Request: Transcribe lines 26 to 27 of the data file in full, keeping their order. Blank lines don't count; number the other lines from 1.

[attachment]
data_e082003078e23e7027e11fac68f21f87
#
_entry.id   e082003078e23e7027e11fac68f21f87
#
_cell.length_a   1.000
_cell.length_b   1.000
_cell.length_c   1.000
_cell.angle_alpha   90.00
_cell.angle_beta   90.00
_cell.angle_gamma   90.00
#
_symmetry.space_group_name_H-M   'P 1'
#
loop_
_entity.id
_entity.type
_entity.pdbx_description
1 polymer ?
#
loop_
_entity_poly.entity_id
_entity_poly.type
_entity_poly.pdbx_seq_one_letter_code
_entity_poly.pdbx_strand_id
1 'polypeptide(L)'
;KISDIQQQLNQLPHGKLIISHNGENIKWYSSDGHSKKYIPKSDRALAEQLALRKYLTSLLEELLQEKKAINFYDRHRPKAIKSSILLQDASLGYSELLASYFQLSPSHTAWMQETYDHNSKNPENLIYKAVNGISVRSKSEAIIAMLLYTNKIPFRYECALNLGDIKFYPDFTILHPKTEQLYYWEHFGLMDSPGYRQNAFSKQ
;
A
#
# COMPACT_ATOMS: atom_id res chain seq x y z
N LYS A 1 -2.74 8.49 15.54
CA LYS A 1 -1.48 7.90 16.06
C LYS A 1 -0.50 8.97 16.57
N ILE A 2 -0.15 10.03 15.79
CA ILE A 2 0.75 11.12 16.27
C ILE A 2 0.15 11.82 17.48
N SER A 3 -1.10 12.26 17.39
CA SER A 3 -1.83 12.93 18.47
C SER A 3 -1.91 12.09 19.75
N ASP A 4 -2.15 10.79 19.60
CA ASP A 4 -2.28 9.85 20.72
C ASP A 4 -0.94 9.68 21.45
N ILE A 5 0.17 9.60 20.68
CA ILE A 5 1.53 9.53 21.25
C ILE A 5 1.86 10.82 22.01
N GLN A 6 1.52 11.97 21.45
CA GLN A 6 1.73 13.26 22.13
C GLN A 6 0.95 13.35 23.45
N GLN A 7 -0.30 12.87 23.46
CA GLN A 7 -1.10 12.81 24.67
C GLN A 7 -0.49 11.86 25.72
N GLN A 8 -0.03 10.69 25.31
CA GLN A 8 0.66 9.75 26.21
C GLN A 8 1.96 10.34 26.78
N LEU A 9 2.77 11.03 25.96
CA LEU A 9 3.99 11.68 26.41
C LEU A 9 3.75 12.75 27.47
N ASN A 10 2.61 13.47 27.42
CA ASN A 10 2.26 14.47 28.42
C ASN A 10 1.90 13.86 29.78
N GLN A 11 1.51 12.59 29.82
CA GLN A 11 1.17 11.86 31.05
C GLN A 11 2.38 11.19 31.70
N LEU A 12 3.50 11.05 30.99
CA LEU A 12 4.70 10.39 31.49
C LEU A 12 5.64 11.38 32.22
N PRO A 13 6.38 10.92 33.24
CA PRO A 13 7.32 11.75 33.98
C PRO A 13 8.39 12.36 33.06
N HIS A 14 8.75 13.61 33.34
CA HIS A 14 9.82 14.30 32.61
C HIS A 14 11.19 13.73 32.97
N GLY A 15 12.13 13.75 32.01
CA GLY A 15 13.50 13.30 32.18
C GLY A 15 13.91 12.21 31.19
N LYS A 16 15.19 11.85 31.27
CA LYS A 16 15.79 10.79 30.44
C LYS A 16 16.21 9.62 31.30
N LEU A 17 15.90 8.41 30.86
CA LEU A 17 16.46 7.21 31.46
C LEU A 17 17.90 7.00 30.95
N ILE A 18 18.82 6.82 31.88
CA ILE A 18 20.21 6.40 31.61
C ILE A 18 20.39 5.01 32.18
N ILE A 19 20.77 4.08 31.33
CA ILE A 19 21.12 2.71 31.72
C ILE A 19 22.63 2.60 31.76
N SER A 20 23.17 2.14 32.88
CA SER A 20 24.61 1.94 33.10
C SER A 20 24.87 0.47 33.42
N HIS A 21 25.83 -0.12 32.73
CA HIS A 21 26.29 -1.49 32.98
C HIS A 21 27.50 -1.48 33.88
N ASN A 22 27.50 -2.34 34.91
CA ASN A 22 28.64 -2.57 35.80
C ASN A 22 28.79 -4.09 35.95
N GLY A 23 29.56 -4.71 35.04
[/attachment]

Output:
;KISDIQQQLNQLPHGKLIISHNGENIKWYSSDGHSKKYIPKSDRALAEQLALRKYLTSLLEELLQEKKAINFYDRHRPKAIKSSILLQDASLGYSELLASYFQLSPSHTAWMQETYDHNSKNPENLIYKAVNGISVRSKSEAIIAMLLYTNKIPFRYECALNLGDIKFYPDFTILHPKTEQLYYWEHFGLMDSPGYRQNAFSKQ
;